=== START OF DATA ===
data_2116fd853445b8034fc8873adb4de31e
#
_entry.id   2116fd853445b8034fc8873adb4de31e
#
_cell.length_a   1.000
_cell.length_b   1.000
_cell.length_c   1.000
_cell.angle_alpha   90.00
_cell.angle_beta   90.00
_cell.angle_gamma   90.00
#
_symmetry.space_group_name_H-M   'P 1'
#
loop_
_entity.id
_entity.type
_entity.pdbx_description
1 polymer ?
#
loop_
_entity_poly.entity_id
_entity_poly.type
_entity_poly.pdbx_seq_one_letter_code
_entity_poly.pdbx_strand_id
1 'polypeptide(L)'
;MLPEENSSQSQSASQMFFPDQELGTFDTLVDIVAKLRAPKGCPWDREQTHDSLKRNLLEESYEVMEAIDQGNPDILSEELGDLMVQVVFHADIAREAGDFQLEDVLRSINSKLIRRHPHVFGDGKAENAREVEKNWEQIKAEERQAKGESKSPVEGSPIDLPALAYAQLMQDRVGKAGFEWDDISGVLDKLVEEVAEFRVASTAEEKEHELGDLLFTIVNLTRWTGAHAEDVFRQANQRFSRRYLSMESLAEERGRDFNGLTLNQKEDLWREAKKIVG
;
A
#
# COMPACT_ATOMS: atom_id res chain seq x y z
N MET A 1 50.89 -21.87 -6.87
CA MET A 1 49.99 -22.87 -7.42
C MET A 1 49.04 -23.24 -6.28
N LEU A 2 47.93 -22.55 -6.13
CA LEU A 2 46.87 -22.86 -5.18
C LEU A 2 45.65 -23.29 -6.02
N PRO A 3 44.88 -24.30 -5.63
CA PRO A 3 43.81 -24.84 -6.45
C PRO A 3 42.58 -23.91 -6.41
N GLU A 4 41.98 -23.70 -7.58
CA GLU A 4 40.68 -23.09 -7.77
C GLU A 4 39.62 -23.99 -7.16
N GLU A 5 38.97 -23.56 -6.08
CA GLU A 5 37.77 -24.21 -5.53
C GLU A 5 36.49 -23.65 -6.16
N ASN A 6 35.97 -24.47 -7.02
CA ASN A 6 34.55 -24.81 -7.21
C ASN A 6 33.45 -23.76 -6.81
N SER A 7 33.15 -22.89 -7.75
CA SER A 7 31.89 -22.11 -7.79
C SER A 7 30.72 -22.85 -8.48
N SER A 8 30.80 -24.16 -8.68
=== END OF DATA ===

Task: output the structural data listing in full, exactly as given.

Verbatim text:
data_2116fd853445b8034fc8873adb4de31e
#
_entry.id   2116fd853445b8034fc8873adb4de31e
#
_cell.length_a   1.000
_cell.length_b   1.000
_cell.length_c   1.000
_cell.angle_alpha   90.00
_cell.angle_beta   90.00
_cell.angle_gamma   90.00
#
_symmetry.space_group_name_H-M   'P 1'
#
loop_
_entity.id
_entity.type
_entity.pdbx_description
1 polymer ?
#
loop_
_entity_poly.entity_id
_entity_poly.type
_entity_poly.pdbx_seq_one_letter_code
_entity_poly.pdbx_strand_id
1 'polypeptide(L)'
;MLPEENSSQSQSASQMFFPDQELGTFDTLVDIVAKLRAPKGCPWDREQTHDSLKRNLLEESYEVMEAIDQGNPDILSEELGDLMVQVVFHADIAREAGDFQLEDVLRSINSKLIRRHPHVFGDGKAENAREVEKNWEQIKAEERQAKGESKSPVEGSPIDLPALAYAQLMQDRVGKAGFEWDDISGVLDKLVEEVAEFRVASTAEEKEHELGDLLFTIVNLTRWTGAHAEDVFRQANQRFSRRYLSMESLAEERGRDFNGLTLNQKEDLWREAKKIVG
;
A
#
# COMPACT_ATOMS: atom_id res chain seq x y z
N MET A 1 50.89 -21.87 -6.87
CA MET A 1 49.99 -22.87 -7.42
C MET A 1 49.04 -23.24 -6.28
N LEU A 2 47.93 -22.55 -6.13
CA LEU A 2 46.87 -22.86 -5.18
C LEU A 2 45.65 -23.29 -6.02
N PRO A 3 44.88 -24.30 -5.63
CA PRO A 3 43.81 -24.84 -6.45
C PRO A 3 42.58 -23.91 -6.41
N GLU A 4 41.98 -23.70 -7.58
CA GLU A 4 40.68 -23.09 -7.77
C GLU A 4 39.62 -23.99 -7.16
N GLU A 5 38.97 -23.56 -6.08
CA GLU A 5 37.77 -24.21 -5.53
C GLU A 5 36.49 -23.65 -6.16
N ASN A 6 35.97 -24.47 -7.02
CA ASN A 6 34.55 -24.81 -7.21
C ASN A 6 33.45 -23.76 -6.81
N SER A 7 33.15 -22.89 -7.75
CA SER A 7 31.89 -22.11 -7.79
C SER A 7 30.72 -22.85 -8.48
N SER A 8 30.80 -24.16 -8.68